Plants Response to Herbivory under Changing Climatic Context in the Tehachapi Mountains, CA.
How do simultaneous synergist, antagonistic, and additive interactions among multiple stressors shape understory plant communities? Do introduced ungulate herbivores "compensate" for declines in native species, or do they drive divergent responses? What are the relationships between herbivore pressure, drought, nutrient availability, and plant species richness?
Hastings Reserve Dam Removal on Finch Creek in the Sierras, California.
Graduate students in the Young Lab are working with Jen Hunter at UC Hastings Reserve to help establish a stream monitoring protocol for Finch Creek, which will be undergoing a fish barrier removal in the summer of 2021. We are generally interested in the immediate and long-term impacts of barrier removal and the return of Steelhead to both the aquatic and terrestrial habitats.We are also excited about the opportunities this barrier removal at a UC Reserve will provide for citizen scientists and students to learn about aquatic subsidies to riparian zones and to get involved with ongoing monitoring.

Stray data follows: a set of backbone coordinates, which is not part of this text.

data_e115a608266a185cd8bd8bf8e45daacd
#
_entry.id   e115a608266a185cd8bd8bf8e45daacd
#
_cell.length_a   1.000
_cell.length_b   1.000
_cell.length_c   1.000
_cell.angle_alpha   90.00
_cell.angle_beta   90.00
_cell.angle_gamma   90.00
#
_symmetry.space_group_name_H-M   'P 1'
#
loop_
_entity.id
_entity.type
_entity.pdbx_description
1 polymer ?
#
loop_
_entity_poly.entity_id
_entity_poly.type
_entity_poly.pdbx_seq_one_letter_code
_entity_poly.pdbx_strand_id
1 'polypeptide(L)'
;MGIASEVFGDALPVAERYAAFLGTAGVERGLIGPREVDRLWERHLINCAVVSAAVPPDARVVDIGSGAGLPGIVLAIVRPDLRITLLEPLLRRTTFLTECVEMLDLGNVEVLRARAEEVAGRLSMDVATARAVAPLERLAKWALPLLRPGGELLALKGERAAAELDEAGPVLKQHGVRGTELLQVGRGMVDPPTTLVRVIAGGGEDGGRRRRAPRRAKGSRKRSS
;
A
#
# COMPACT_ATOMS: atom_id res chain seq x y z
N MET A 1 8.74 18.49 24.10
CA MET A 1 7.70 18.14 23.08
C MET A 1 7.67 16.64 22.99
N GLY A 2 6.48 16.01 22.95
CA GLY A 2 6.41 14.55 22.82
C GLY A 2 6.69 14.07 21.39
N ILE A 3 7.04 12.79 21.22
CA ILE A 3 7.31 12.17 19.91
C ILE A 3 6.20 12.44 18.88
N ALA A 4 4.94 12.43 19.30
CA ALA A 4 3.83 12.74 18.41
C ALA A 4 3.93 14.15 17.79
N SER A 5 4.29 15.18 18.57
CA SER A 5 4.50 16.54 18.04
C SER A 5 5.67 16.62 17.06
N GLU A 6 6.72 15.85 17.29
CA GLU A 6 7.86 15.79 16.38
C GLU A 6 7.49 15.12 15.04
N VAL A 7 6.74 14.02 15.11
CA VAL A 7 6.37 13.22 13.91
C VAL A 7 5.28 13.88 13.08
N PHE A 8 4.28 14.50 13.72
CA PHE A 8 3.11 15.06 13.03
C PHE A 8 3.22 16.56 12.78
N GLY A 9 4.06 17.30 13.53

Large Herbivore and Climate on Plant Functional Traits and Diversity in the Tehachapi Mountains, CA.
Increases in herbivore density and changes in herbivore identity can have a profound effect on surrounding plant communities and ecosystem function, but these impacts are often context-dependent and are altered by factors such as climate and productivity. Plant functional traits and functional diversity provide a tool to clarify how changes in climatic context and herbivore turnover interact to alter plant communities and can have important implications for the successful management of ecological functions.